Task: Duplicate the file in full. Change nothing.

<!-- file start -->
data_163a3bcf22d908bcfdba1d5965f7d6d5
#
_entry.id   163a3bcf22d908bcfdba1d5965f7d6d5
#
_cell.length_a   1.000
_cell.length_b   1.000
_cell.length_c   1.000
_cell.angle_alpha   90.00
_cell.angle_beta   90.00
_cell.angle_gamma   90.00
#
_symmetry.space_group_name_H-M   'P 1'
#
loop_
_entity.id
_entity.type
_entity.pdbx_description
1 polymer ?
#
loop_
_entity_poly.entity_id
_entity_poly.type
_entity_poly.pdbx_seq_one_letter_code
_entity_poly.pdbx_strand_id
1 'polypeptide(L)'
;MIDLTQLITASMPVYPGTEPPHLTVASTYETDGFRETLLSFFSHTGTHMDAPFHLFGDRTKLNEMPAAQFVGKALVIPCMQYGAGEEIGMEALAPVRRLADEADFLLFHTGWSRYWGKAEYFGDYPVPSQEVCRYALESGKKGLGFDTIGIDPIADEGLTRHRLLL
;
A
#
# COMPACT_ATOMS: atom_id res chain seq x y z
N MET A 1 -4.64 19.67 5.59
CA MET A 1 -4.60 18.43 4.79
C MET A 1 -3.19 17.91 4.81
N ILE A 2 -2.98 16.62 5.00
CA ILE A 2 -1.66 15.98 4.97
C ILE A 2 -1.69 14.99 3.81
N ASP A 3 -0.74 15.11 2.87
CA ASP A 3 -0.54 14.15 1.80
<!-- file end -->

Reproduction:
data_163a3bcf22d908bcfdba1d5965f7d6d5
#
_entry.id   163a3bcf22d908bcfdba1d5965f7d6d5
#
_cell.length_a   1.000
_cell.length_b   1.000
_cell.length_c   1.000
_cell.angle_alpha   90.00
_cell.angle_beta   90.00
_cell.angle_gamma   90.00
#
_symmetry.space_group_name_H-M   'P 1'
#
loop_
_entity.id
_entity.type
_entity.pdbx_description
1 polymer ?
#
loop_
_entity_poly.entity_id
_entity_poly.type
_entity_poly.pdbx_seq_one_letter_code
_entity_poly.pdbx_strand_id
1 'polypeptide(L)'
;MIDLTQLITASMPVYPGTEPPHLTVASTYETDGFRETLLSFFSHTGTHMDAPFHLFGDRTKLNEMPAAQFVGKALVIPCMQYGAGEEIGMEALAPVRRLADEADFLLFHTGWSRYWGKAEYFGDYPVPSQEVCRYALESGKKGLGFDTIGIDPIADEGLTRHRLLL
;
A
#
# COMPACT_ATOMS: atom_id res chain seq x y z
N MET A 1 -4.64 19.67 5.59
CA MET A 1 -4.60 18.43 4.79
C MET A 1 -3.19 17.91 4.81
N ILE A 2 -2.98 16.62 5.00
CA ILE A 2 -1.66 15.98 4.97
C ILE A 2 -1.69 14.99 3.81
N ASP A 3 -0.74 15.11 2.87
CA ASP A 3 -0.54 14.15 1.80